Football: Rovers' stilted service
Blackburn Rovers 0 Middlesbrough 0
Dave Hadfield was a schoolboy convert to rugby league, the game which, one way or another, has dominated his life ever since. After working for newspapers in Shropshire and Blackpool (where he covered the fortunes of Blackpool Borough) he travelled the world, working mainly in Hong Kong and Sydney. He became The Independent's rugby league man in 1990 and has written five books on the game and broadcast extensively for Sky and the BBC. Dave played his last game at the age of 53 and would have set up a try if anyone could have been bothered supporting his break. When not writing about the sport, he now limits himself to a bit of tick and pass with his local club, the Bolton Mets. Family includes supporters - of varying degrees of dedication - of Salford, Wigan, Sheffield Eagles and St George Illawarra.
Monday 05 April 1999
It was a display of emotion out of kilter with a lifeless afternoon's football and it was almost a shame that the furious fans and the equally incensed Brian Kidd had to be told that the referee had not just booked Middlesbrough's Mark Summerbell for the second time.
The young midfielder, preferred in the starting line-up to the likes of Paul Gascoigne and Keith O'Neill, had been wrongly credited on the ground's electronic scoreboard with an earlier yellow card actually shown to Robbie Stockdale. "The fans were confused, but we never were," said Bryan Robson, Boro's manager. "We knew who had been booked."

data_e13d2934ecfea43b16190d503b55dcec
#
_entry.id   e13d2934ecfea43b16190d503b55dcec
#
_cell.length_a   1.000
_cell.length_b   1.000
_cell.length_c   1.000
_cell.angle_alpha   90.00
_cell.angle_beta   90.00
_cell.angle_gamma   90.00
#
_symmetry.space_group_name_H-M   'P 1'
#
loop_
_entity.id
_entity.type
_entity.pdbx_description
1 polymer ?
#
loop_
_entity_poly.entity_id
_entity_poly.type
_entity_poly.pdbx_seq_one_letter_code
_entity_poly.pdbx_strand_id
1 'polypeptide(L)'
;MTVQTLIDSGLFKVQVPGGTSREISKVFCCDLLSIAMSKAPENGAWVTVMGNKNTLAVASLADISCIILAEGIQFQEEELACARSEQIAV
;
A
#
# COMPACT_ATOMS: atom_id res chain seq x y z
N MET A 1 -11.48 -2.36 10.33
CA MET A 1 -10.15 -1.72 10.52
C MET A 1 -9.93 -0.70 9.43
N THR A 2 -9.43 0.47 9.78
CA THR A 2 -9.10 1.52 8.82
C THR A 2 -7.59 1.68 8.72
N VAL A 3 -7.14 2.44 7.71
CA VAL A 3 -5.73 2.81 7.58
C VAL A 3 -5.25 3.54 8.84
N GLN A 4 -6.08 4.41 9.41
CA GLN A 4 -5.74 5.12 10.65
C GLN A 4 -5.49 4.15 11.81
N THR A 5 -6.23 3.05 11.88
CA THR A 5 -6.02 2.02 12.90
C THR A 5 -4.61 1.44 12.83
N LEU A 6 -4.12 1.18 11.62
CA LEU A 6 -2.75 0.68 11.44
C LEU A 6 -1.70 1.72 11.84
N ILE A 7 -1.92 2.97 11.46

With the possible exception of a late flourish from Gascoigne, it was the most exciting moment of the afternoon. With Premiership survival to play for, Rovers did not lack urgency; nor, with a 4-3-3 formation, were they short of potential goalscorers.
What they lacked was any accurate service, most of it merely giving Gary Pallister, back at the heart of the Boro defence, the sort of routine heading practice he hardly needs at this stage of his career. Pallister was also at the centre of Middlesbrough's unambitious game-plan.
Content for the most part to sit back and absorb Rovers' unfocused pressure - only one sharp effort from the highly promising Matt Jansen really troubled them - they might have wondered at the end whether a more expansive policy would have been rewarded.
The away fans had already made it clear that they would have welcomed the departure of Stockdale, Summerbell or anyone else, provided that the result had been the introduction of Gascoigne, whose heavy-duty warm-up exercises on the touchline had created more interest than most of the action on the pitch.
When he was allowed to join in, Gazza looked more than ever like the rich man's pub footballer, woefully lacking in match sharpness, but still with a talent lurking beneath the surface that most of the others involved could only dream about possessing.
Blackburn Rovers (4-3-3): Filan; McAteer, Henchoz, Peacock, Davidson; Johnson (Gillespie, 60), Marcolin (Carsley, 60), Wilcox; Ward, Sutton, Jansen (Davies, 84). Substitutes not used: Flowers (gk), Broomes.
Middlesbrough (4-4-2): Schwarzer; Stockdale, Cooper, Pallister, Gordon; Maddison (Gascoigne, 69), Summerbell, Townsend (O'Neill, 77), Harrison; Ricard, Deane. Substitutes not used: Beresford (gk), Moore, Kinder.
Referee: A Wilkie (Chester-le-Street). Bookings: Blackburn: Marcolin, McAteer, Boro: Stockdale, Summerbell, Gascoigne. Man of the match: Pallister.
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